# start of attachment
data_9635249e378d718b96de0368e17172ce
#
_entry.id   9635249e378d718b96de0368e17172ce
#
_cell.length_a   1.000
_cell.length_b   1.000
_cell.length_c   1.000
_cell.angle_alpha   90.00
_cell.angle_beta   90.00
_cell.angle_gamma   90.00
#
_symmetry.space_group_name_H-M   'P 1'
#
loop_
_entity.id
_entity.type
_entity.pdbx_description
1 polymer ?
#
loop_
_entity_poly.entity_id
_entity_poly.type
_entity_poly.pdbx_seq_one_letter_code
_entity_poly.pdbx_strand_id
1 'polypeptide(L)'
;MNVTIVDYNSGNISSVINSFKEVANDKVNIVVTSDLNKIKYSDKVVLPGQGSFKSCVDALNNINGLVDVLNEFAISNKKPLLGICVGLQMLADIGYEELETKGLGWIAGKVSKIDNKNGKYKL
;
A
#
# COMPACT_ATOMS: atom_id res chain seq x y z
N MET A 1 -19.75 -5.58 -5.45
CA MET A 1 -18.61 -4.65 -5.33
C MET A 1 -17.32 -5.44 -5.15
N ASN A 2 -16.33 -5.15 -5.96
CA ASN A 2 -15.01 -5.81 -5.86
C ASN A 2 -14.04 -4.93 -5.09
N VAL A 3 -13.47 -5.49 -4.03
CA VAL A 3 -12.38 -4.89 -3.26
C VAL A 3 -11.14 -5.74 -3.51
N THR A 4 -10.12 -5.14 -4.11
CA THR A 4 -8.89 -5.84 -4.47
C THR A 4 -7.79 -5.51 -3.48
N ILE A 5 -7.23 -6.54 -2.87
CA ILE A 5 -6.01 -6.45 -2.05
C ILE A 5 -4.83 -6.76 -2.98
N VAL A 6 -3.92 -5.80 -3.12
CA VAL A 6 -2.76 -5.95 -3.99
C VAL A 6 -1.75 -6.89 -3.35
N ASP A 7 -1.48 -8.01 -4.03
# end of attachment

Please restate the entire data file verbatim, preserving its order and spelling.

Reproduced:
data_9635249e378d718b96de0368e17172ce
#
_entry.id   9635249e378d718b96de0368e17172ce
#
_cell.length_a   1.000
_cell.length_b   1.000
_cell.length_c   1.000
_cell.angle_alpha   90.00
_cell.angle_beta   90.00
_cell.angle_gamma   90.00
#
_symmetry.space_group_name_H-M   'P 1'
#
loop_
_entity.id
_entity.type
_entity.pdbx_description
1 polymer ?
#
loop_
_entity_poly.entity_id
_entity_poly.type
_entity_poly.pdbx_seq_one_letter_code
_entity_poly.pdbx_strand_id
1 'polypeptide(L)'
;MNVTIVDYNSGNISSVINSFKEVANDKVNIVVTSDLNKIKYSDKVVLPGQGSFKSCVDALNNINGLVDVLNEFAISNKKPLLGICVGLQMLADIGYEELETKGLGWIAGKVSKIDNKNGKYKL
;
A
#
# COMPACT_ATOMS: atom_id res chain seq x y z
N MET A 1 -19.75 -5.58 -5.45
CA MET A 1 -18.61 -4.65 -5.33
C MET A 1 -17.32 -5.44 -5.15
N ASN A 2 -16.33 -5.15 -5.96
CA ASN A 2 -15.01 -5.81 -5.86
C ASN A 2 -14.04 -4.93 -5.09
N VAL A 3 -13.47 -5.49 -4.03
CA VAL A 3 -12.38 -4.89 -3.26
C VAL A 3 -11.14 -5.74 -3.51
N THR A 4 -10.12 -5.14 -4.11
CA THR A 4 -8.89 -5.84 -4.47
C THR A 4 -7.79 -5.51 -3.48
N ILE A 5 -7.23 -6.54 -2.87
CA ILE A 5 -6.01 -6.45 -2.05
C ILE A 5 -4.83 -6.76 -2.98
N VAL A 6 -3.92 -5.80 -3.12
CA VAL A 6 -2.76 -5.95 -3.99
C VAL A 6 -1.75 -6.89 -3.35
N ASP A 7 -1.48 -8.01 -4.03